Call for Workshop Papers: Data- and Theory-Driven Approaches to Dynamical Brain Diseases

Important Dates

Submission Deadline

2 August 2024

Notification Deadline

23 August 2024

Camera-ready Deadline

13 September 2024

Scope and Topics

Providing the right diagnosis as early as possible, giving the most appropriate treatment and predicting the evolution of the disease for a specific patient is of paramount importance in precision medicine. However, diseases are dynamic and very heterogeneous. Their etiologies are very complex and often several hypotheses are needed to explain their pathogenesis. Most of the time it is experimentally very difficult to understand how the interactions of the various pathways and mechanisms lead to the pathogenesis of various brain disorders and their symptoms. Equally difficult are the various potential routes of cure by drug and electrostimulation therapies. This is mainly because experimental studies are usually carried out to isolate the effects of a single mechanism and do not investigate the interactions of many mechanisms. This leads to a set of results that are conflicting, very difficult to interpret, or not integrated in a unified framework. Thus, in order to achieve patient-specific treatment and gain more knowledge about disorders, data-driven (Machine learning/Deep learning) and theory driven (Mathematical and computational models) approaches are increasingly needed in medicine as it can deal with diverse data, such as cellular, imaging, ‘omics’ or drug discovery. On one hand machine learning allows computers to perform tasks (for instance, predicting the disease trajectory for a patient) without having to explicitly provide rules. ML algorithms learn to perform a task by adjusting their parameters using training data. On the other hand, mathematical and computational models emerge as invaluable tools, because they uncover the biological mechanisms of the disease by providing coherent conceptual frameworks that integrate many different spatial and temporal scales and resolutions that allow for observing and experimenting with the system as a whole. Computational modellers then have precise control of experimental conditions needed for the replicability of experimental results. Because the process takes place in a computer, the investigator can perform multiple virtual experiments by preparing and manipulating the system in precisely repeatable ways and observe every aspect of the system without interference. However, the gap between experimental, computational/mathematical modellers and data scientists is still large. Bridging this gap is one of the central goals of the workshop. During this proposed workshop we will focus on successful cooperation of theoreticians and experimentalists with an aim to promote similar new collaborations. We are convinced that real progress can only be made via truly cross-disciplinary interactions. In our opinion, this is the best guarantee to create an atmosphere where ideas to stimulate interdisciplinary research in this field can blossom. We expect that the mutual interaction will contribute to addressing the right questions and to share the experimental and theoretical results obtained so far.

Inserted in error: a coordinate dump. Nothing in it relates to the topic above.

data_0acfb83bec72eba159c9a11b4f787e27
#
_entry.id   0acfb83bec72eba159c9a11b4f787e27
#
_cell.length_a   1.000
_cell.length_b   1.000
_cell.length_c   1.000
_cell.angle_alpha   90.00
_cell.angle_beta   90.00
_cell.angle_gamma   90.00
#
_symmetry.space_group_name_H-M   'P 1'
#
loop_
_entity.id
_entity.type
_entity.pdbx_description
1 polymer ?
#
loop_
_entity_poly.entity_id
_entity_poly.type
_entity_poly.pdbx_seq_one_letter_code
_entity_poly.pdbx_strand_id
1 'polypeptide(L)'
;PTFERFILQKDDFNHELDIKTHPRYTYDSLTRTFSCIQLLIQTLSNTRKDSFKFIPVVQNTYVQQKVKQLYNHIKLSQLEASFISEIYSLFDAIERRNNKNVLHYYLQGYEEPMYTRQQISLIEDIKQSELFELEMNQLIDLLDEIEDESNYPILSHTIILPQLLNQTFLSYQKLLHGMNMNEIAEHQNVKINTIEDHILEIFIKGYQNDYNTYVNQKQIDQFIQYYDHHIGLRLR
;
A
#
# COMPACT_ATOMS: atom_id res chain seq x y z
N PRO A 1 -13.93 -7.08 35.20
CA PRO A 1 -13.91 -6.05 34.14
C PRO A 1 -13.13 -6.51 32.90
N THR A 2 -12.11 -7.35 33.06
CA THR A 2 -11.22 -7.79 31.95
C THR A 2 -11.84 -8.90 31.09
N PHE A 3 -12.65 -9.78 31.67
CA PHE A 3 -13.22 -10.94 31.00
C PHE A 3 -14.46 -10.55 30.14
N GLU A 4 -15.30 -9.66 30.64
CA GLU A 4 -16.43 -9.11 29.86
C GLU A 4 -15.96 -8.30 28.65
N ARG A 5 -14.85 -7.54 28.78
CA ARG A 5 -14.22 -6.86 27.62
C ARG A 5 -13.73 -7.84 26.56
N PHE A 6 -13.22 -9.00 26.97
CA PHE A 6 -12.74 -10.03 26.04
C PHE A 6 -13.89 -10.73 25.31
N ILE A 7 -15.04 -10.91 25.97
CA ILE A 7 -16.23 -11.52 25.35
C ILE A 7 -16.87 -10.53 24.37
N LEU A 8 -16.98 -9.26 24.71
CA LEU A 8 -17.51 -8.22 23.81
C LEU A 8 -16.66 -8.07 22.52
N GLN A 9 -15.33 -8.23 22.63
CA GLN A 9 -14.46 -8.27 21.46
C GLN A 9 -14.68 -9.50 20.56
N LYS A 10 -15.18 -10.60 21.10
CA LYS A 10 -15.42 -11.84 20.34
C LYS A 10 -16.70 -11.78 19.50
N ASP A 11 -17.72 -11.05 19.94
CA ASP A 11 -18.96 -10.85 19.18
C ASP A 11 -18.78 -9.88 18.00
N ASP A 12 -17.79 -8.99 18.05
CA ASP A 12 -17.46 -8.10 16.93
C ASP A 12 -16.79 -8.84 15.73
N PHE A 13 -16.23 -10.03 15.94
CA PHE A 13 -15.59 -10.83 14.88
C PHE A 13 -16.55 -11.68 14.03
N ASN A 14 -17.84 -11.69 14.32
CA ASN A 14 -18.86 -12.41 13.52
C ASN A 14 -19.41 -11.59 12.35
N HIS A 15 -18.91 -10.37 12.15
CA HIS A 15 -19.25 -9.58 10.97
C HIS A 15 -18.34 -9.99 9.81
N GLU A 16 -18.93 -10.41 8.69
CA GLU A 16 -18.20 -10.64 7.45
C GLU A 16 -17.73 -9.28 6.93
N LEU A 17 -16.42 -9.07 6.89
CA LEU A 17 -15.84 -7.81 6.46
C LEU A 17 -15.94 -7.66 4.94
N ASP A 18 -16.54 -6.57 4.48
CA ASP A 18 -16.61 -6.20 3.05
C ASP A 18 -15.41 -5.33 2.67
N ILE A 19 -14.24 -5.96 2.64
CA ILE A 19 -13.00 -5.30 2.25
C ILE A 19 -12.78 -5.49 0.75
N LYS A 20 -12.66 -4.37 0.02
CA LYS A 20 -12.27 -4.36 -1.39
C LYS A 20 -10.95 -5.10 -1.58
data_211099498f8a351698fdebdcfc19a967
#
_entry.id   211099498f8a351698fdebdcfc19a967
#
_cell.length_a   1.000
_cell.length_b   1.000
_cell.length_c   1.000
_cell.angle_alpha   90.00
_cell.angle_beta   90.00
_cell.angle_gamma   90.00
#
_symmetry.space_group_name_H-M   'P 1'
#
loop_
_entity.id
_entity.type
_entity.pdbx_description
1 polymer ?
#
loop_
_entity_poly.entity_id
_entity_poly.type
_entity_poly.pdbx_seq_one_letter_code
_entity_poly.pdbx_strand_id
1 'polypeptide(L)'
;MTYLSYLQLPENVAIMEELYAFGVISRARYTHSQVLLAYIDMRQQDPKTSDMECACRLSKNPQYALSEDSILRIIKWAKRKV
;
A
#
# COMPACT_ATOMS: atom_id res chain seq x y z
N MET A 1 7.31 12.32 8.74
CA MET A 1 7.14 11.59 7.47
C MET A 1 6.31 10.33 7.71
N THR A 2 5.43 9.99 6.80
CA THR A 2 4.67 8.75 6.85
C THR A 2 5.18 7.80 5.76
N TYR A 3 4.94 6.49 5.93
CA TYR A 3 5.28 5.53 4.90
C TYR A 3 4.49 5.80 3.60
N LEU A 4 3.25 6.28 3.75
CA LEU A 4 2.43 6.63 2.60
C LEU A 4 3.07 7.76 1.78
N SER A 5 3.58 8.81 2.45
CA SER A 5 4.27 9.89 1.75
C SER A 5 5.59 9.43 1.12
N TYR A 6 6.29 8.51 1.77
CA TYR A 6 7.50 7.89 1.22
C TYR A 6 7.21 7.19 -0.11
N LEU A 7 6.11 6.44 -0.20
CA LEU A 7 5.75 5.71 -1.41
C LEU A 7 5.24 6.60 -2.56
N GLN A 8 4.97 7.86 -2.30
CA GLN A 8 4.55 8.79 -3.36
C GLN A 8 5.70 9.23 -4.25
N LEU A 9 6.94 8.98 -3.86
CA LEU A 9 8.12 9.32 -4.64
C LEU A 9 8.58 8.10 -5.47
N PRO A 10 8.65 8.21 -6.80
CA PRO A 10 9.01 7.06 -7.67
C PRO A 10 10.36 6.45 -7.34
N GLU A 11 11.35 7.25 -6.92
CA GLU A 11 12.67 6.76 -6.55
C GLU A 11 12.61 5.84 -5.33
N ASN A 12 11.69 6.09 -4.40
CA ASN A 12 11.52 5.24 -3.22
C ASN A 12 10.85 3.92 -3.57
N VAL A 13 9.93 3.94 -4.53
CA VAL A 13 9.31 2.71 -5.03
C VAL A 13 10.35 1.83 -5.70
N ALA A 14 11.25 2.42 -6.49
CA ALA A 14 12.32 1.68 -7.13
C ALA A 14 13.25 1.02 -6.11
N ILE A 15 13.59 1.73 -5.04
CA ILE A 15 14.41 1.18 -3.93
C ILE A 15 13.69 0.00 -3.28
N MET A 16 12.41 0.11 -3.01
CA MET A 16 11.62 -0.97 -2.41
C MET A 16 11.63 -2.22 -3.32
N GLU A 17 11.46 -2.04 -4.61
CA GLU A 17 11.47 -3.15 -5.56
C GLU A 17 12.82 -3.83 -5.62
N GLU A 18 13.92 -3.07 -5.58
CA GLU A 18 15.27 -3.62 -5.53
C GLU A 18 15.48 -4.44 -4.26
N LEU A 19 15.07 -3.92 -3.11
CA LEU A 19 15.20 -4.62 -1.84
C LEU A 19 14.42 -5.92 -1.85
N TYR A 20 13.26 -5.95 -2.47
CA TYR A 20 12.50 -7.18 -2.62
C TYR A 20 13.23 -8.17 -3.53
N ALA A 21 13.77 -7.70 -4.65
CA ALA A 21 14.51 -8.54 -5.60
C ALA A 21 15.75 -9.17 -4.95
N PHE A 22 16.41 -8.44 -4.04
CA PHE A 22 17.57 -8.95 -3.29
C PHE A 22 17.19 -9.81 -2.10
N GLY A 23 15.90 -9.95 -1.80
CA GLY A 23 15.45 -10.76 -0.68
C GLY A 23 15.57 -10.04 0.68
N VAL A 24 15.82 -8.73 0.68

The workshop will invite contributions focusing on:

  • • Data processing, image and signal reconstruction and enhancement and cross-modality synthesis
  • • Extraction of biomarkers from ‘omics’, signal and imaging data
  • • Machine learning algorithms in disease detection and diagnosis
  • • Machine learning algorithms for prediction of disease evolution
  • • Multi-scale, multi-level models of disease understanding
  • • Computational/mathematical models of drug and stimulation treatments and therapies
  • • Translation research on the dynamics of diseases into treatments for age related illnesses
  • • Development of a culture of mathematical and computational modelling of brain diseases that will
  • benefit those in clinical practice.

For these topics, emphasis will be given on the types of architectures and data to be used. Future trends will
be highlighted and guidelines to bridge the gap between research studies and the clinical route will be


All speakers will be invited to submit an article to a Special Issue organized by the Cognitive Computation journal (Springer-Nature)

Paper Submission

Papers should be submitted through EAI ‘Confy+‘ system.

Paper length: Extended abstracts 1 – 2 page long.

Workshop Organizers

Workshop Chair

Vassilis Cutsuridis, University of Lincoln, UK

Workshop TPC Members

Vassilis Cutsuridis, University of Lincoln, UK

Author’s kit – Instructions and Templates (SPRINGER)

Papers must be formatted using the Springer LNICST/ EASICC Authors’ Kit.

Instructions and templates are available from Springer’s LNICST homepage:

Please make sure that your paper adheres to the format as specified in the instructions and templates.

When uploading the camera-ready copy of your paper, please be sure to upload both:

  • a PDF copy of your paper formatted according to the above templates, and
  • an archive file (e.g. zip, tar.gz) containing the both a PDF copy of your paper and LaTeX or Word source material prepared according to the above guidelines. 


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